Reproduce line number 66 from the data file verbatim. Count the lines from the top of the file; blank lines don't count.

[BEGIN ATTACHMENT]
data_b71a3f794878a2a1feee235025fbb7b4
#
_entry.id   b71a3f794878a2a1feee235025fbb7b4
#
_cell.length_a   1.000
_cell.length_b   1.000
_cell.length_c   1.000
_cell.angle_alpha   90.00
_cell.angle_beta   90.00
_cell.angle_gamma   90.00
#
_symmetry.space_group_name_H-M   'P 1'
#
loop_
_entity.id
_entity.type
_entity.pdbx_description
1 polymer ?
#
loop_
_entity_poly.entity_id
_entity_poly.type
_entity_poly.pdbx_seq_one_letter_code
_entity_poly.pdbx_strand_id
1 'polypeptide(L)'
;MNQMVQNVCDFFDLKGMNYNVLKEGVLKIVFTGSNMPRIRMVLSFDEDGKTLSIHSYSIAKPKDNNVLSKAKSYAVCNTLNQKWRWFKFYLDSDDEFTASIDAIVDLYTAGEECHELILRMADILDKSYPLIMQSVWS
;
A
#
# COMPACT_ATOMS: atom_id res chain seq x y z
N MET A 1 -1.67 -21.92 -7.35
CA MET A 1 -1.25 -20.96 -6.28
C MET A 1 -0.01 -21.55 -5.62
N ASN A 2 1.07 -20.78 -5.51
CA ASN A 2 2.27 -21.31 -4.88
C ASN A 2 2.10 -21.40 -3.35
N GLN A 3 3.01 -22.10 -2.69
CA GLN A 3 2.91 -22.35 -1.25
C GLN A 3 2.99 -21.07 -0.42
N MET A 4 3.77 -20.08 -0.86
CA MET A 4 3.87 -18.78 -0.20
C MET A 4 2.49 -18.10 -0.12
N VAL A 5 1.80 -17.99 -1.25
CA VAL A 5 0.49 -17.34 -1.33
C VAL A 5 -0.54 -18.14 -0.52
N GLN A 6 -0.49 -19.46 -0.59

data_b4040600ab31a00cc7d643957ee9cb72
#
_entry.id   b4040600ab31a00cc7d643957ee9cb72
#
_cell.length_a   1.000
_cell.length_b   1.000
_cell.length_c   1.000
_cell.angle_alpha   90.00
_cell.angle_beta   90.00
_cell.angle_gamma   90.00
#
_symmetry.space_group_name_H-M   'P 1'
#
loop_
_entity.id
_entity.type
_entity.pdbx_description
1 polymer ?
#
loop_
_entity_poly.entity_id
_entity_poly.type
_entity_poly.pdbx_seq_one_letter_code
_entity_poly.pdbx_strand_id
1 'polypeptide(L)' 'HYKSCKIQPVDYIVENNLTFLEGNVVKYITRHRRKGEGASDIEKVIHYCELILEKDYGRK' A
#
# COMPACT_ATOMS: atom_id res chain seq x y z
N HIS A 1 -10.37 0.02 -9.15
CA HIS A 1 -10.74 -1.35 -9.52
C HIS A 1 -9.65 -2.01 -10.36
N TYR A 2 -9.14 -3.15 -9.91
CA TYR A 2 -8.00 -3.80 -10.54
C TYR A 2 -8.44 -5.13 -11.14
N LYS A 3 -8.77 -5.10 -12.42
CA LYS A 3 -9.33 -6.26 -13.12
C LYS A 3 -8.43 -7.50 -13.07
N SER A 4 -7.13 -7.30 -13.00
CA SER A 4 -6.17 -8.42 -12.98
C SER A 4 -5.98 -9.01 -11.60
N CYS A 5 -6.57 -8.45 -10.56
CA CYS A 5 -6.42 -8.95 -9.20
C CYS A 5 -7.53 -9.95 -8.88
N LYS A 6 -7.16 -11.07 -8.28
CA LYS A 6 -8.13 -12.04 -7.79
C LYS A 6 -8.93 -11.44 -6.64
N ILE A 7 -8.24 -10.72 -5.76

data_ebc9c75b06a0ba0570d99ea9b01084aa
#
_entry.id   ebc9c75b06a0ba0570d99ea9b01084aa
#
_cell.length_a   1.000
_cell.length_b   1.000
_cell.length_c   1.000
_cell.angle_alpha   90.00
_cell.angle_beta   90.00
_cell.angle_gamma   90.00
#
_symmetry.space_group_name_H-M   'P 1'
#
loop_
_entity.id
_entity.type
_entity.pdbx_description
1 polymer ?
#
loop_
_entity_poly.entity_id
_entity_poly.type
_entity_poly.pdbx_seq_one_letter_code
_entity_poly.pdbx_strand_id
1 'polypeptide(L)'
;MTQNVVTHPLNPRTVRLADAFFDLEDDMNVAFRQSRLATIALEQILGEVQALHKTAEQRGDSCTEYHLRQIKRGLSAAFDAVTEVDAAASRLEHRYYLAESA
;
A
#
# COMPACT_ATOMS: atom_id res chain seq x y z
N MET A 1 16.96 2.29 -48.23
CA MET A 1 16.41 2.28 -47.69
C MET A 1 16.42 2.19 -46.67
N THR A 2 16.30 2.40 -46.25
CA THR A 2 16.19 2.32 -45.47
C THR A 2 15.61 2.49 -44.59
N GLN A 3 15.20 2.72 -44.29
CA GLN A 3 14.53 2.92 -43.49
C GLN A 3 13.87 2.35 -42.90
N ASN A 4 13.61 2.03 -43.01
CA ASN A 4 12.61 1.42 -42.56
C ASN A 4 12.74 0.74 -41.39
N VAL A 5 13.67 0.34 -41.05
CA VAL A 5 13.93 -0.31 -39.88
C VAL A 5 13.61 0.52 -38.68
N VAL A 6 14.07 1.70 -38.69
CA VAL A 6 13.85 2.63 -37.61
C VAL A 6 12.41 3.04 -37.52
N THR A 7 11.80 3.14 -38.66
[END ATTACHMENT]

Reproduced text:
loop_